Lopeman: I guess I first wrote about art in art class in high school. My mother worked in art galleries when I was a kid and my family traveled. I was exposed to the French impressionists in Paris at a young age and I think the door of art appreciation, which was ajar, was thrown open with seeing Monet’s Nymphéas, and certainly Degas’ La Petite Danseuse de Quatorze Ans has stuck with me. I loved the way the tulle and satin ribbon had decayed and been damaged through the years—talk about mood and atmosphere. And, in writing classes in college I was always trying to capture mood via descriptive language, still am, I guess. I try to curate salient details because it’s very much how I move through the world. I would say I’m a very aesthetic person and anything from a Francis Bacon painting to a putti in the Theatinerkirche, or a crumbling tile in the Cinque Terre can inspire wonder and awe in me, which in turn frequently inspires a story, maybe not a story about that place—but a story of fiction that replicates the spirit of the place or the painting, or the way an old Croatian bottle reflects the light in a bar—I’m fascinated by how that makes me feel and like to create characters who are sensitive to aesthetics and the mood of a place. Which brings us back to why I love Europe—it feels right. I love the bigness of the world—I’m a glutton for the astonishing power of the sublime. And my characters are usually caught up in a world that’s much bigger than they. Art delivers us.
Same goes for writing about art for articles and reviews, though the discipline demands a different format and voice, of course. The language is more academic, but the same in that the idea is to replicate the mood via a discussion of rigor, technique, and medium.
(Photo by Justus Tyrone Gooden)
Propeller: What do you think is most difficult about writing fiction that takes place in foreign settings?
Lopeman: I love fiction that incorporates foreign languages and I think it’s critical to creating the spirit of the people who populate a place, but writing dialogue is a delicate craft in English and so trying to do that in other languages is tricky. I would say that’s the most difficult part. I wouldn’t attempt a story if I weren’t tuned in to who the characters are, or how the place feels, or what it looks like, but I will regardless of how graceful I am in the local language.
Propeller: When you think about these stories and the years you spent working on them, which writers stand out as those whose work you looked to, or whom you found most influential—and what were you able to draw from those writers?
Lopeman: Marilynn Robinson for her grace. Sebald’s Austerlitz for reflecting the beauty in the unmoored state—I’ve read it seven or eight times. Bolaño for his teeth.
Propeller: Were there other things that kept you going? “Kept you going” is maybe awkward phrasing. I’m interested in a challenge that most writers without that magical object—a book with their name on it—feel, which is maybe just a sense of authenticity—that they are allowed to continue spending time on their writing, that this is a legitimate pursuit. You’ve been writing fiction for a number of years. How did you continue to make it a priority? Were there times when that challenge was particularly daunting? How did you sustain your creativity through the challenges?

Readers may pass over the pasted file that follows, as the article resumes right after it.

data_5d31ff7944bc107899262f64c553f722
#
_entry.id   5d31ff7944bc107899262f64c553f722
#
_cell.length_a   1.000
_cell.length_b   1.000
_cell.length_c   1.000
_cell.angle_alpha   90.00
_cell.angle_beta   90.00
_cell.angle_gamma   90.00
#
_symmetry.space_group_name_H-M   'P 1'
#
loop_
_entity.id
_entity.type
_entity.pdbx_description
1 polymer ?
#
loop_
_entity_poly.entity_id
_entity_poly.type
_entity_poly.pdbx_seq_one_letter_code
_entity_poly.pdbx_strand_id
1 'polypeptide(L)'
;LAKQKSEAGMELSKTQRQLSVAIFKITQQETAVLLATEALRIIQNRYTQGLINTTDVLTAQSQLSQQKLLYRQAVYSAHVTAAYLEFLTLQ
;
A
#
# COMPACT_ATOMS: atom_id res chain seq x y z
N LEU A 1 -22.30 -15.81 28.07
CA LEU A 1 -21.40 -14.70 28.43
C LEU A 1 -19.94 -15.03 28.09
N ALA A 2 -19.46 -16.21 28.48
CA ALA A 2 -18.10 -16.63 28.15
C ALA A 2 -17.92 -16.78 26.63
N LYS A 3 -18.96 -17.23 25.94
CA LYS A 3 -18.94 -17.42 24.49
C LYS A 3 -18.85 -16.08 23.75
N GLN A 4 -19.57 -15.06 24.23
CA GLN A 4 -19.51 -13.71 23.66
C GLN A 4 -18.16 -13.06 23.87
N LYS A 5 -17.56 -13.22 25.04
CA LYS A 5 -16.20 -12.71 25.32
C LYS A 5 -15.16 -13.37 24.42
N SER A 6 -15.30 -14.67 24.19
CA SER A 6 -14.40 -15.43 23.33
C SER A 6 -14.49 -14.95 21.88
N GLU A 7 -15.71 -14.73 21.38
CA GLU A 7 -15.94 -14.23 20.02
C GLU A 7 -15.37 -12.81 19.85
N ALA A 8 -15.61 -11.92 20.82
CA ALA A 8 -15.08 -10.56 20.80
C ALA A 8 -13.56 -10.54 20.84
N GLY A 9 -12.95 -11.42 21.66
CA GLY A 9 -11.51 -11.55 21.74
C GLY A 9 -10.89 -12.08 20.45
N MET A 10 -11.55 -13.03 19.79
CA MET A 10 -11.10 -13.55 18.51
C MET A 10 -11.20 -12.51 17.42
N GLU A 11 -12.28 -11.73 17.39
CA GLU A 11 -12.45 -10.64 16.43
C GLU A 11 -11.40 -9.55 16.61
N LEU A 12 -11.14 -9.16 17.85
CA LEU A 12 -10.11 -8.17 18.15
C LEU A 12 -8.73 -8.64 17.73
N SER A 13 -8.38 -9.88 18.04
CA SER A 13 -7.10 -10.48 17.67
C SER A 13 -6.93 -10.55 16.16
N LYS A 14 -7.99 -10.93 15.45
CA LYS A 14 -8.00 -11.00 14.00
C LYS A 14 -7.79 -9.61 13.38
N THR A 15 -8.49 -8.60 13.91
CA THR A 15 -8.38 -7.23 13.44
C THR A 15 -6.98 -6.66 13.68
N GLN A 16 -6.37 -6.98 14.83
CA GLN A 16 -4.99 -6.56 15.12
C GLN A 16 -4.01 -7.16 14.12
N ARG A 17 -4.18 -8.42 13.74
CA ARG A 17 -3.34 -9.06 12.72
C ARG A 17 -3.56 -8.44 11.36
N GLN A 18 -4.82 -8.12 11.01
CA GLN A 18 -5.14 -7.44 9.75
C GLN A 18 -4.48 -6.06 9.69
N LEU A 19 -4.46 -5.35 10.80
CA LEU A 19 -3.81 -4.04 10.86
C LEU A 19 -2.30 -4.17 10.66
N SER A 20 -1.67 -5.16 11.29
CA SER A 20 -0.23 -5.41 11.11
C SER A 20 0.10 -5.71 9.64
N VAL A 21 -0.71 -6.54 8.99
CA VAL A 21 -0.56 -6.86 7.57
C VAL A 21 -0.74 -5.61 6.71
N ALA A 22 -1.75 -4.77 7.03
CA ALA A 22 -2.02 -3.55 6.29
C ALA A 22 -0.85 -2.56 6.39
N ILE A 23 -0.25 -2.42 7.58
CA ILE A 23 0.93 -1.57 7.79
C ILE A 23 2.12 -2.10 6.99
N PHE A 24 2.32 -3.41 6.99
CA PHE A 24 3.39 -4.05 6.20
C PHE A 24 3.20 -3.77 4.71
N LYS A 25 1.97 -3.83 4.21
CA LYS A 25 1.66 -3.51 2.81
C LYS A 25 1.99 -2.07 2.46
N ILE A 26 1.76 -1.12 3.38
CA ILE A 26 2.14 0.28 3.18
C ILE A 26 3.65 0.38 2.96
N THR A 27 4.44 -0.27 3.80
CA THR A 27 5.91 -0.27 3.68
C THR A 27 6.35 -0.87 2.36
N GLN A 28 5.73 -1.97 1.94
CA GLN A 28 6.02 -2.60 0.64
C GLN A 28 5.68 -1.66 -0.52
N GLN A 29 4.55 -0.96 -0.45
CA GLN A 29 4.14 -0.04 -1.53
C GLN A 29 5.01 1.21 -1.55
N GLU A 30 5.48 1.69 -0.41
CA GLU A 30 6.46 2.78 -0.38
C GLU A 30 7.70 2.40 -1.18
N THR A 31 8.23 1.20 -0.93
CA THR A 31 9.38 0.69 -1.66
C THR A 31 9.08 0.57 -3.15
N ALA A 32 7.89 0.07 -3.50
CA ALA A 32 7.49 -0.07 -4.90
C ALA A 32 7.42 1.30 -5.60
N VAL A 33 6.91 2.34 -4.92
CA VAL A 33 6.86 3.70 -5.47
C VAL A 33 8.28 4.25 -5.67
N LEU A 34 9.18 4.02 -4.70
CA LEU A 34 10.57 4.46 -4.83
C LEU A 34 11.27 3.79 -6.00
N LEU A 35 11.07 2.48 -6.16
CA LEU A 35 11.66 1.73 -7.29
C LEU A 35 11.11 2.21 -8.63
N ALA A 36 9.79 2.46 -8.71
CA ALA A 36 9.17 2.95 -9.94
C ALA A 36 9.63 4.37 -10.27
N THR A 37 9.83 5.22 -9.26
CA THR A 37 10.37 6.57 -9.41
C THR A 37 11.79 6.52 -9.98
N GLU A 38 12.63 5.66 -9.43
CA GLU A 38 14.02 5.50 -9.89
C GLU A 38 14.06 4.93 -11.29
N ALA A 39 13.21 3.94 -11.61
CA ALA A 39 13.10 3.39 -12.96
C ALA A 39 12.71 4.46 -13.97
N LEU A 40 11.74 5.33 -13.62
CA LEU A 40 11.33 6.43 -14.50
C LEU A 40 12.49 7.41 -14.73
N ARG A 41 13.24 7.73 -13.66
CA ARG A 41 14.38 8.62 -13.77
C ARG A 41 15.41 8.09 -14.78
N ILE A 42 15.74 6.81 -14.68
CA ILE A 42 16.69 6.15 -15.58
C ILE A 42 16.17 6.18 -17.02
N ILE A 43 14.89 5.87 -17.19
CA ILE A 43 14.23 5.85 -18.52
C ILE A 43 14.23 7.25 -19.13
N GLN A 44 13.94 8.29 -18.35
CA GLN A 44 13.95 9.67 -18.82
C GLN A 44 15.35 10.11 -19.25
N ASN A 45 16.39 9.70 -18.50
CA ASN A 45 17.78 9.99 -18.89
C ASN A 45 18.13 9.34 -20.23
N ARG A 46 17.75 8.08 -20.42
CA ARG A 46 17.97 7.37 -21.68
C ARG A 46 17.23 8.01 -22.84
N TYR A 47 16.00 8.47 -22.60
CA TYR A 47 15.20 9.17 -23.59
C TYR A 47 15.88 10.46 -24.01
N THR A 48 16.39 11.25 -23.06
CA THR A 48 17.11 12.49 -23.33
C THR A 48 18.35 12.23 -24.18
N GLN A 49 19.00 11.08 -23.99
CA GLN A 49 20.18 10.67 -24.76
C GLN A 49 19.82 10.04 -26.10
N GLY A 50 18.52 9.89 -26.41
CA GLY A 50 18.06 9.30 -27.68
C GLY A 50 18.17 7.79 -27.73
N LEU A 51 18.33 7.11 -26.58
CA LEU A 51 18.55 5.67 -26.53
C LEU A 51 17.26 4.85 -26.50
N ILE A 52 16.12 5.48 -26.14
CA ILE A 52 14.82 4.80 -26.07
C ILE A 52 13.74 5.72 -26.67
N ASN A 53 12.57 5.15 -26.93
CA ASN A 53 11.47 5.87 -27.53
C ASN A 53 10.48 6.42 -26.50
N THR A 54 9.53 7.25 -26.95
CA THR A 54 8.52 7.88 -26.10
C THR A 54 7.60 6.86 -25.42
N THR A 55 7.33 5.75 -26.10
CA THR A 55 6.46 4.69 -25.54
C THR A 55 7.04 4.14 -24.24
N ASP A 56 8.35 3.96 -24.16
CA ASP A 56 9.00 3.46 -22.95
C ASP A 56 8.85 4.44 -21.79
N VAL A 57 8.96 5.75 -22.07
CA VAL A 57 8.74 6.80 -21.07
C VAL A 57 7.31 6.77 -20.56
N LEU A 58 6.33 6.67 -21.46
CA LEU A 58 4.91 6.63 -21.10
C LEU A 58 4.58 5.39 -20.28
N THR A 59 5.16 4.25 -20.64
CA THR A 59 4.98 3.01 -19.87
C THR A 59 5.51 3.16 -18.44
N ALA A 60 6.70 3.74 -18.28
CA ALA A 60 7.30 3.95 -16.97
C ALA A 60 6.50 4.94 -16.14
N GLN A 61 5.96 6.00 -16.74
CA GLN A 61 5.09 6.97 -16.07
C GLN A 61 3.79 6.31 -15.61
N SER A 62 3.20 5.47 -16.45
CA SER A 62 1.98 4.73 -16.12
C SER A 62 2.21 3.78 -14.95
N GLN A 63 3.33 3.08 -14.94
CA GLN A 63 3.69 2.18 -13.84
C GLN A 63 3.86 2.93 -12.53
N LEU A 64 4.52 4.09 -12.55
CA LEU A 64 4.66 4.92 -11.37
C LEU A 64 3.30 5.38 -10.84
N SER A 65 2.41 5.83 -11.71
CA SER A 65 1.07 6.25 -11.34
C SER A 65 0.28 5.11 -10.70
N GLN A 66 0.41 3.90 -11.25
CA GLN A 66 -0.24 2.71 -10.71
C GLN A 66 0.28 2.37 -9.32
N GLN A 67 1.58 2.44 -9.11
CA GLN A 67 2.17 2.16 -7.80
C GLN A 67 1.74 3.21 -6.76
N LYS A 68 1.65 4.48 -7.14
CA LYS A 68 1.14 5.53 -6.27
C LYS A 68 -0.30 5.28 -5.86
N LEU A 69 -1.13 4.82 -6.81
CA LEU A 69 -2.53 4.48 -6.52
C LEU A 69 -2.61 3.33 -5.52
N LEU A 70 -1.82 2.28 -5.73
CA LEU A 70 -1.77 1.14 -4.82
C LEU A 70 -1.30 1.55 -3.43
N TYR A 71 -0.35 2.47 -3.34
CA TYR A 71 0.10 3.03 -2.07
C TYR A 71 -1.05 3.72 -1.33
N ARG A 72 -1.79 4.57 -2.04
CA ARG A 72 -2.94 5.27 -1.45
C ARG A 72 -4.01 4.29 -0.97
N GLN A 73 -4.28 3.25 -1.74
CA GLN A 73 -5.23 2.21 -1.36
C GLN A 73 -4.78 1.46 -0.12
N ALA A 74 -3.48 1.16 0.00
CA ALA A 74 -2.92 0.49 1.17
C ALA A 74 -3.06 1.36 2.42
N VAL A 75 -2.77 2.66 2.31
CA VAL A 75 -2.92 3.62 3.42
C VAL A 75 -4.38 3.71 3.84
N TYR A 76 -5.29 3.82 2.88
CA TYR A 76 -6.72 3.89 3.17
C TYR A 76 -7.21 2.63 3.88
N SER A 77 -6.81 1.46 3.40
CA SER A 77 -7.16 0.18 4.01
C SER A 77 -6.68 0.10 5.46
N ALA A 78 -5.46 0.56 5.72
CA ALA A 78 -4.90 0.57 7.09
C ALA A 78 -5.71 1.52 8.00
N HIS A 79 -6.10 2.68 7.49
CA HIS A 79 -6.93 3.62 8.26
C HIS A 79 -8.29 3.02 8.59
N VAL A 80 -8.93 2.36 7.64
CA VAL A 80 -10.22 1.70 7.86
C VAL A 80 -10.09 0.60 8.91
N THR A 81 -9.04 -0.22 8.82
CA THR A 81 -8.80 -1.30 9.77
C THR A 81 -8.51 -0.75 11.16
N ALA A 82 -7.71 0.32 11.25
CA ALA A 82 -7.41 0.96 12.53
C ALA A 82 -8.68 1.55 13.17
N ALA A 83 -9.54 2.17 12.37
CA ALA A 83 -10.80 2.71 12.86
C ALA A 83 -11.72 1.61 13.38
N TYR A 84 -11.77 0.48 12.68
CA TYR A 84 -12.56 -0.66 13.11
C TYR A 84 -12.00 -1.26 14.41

Lopeman: Writing fiction is something I do reflexively. I used to paint, and I still would except that I don’t have the space at the moment, but I’m not a talented painter—it’s more therapy. My expression is writing fiction. Telling stories. And, I was a quiet child, not a big talker, and I think writing is another way of having my voice heard. If only by myself. I don’t know what “kept me going.” I don’t really think of it like that. A book with your name on it isn’t necessarily received in the world with great accolades and then you’ve arrived. Paul Collins once described to me the ephemeral nature of publishing a book. I guess what drives me is this deep desire to crystalize the beauty or poignancy or sublimity of our fragile experience in a perfect form—that’s what drives me. Of course I want my stories to be read and celebrated, but it’s the honing of the craft in order to produce a wonderful object, if you will, that makes me want to write fiction.
Propeller: This is your debut work of fiction. Propeller is a small, independent press. What has been most challenging for you about getting your debut book into the world?
Lopeman: Well, it’s just not reaching as many people coming from a small press. I’ve been in New York since September and there is a certain type of New Yorker who wants to know first thing who your publisher is, and if they aren’t familiar they immediately discount you because of the branding of the old publishing world. Which, by the way, is a slowly dying bastardization of what it represents to the old guard. And then there are the booksellers of course who also stick to the old formula. There are all of these vibrant small young publishing houses springing up these days—and it’s because they value literature and new voices instead of safely sticking to what they know sells. Or in other words, sticking to work that doesn’t require fresh thinking.
I read Francine Prose’s essay in the New York Review of Books about The Goldfinch, in which she argues that if Tartt’s book can win the Pulitzer Prize for Fiction, then America’s taste in literature has dampened markedly. I haven’t read The Goldfinch, so I can’t speak to Prose’s argument, but I think small publishers are in the business in order to give good work a chance, though in the shadow of massive publishing houses—but it’s a bit like alternative energy. We all know it’s better, but it’s easier to stick with big business energy. Just like it’s easier for bookstores to stick with big publishers—it’s only one order form to fill out instead of four.
Propeller: All of that aside, though, what has been best about publishing your first book of fiction?
Lopeman: I believe in my work.
Elizabeth Lopeman's writing on art and design has appeared in Sculpture, American Craft, FiberArts, and Bitch, and her fiction has appeared in Propeller and Drain. Trans Europe Express is her first book of fiction.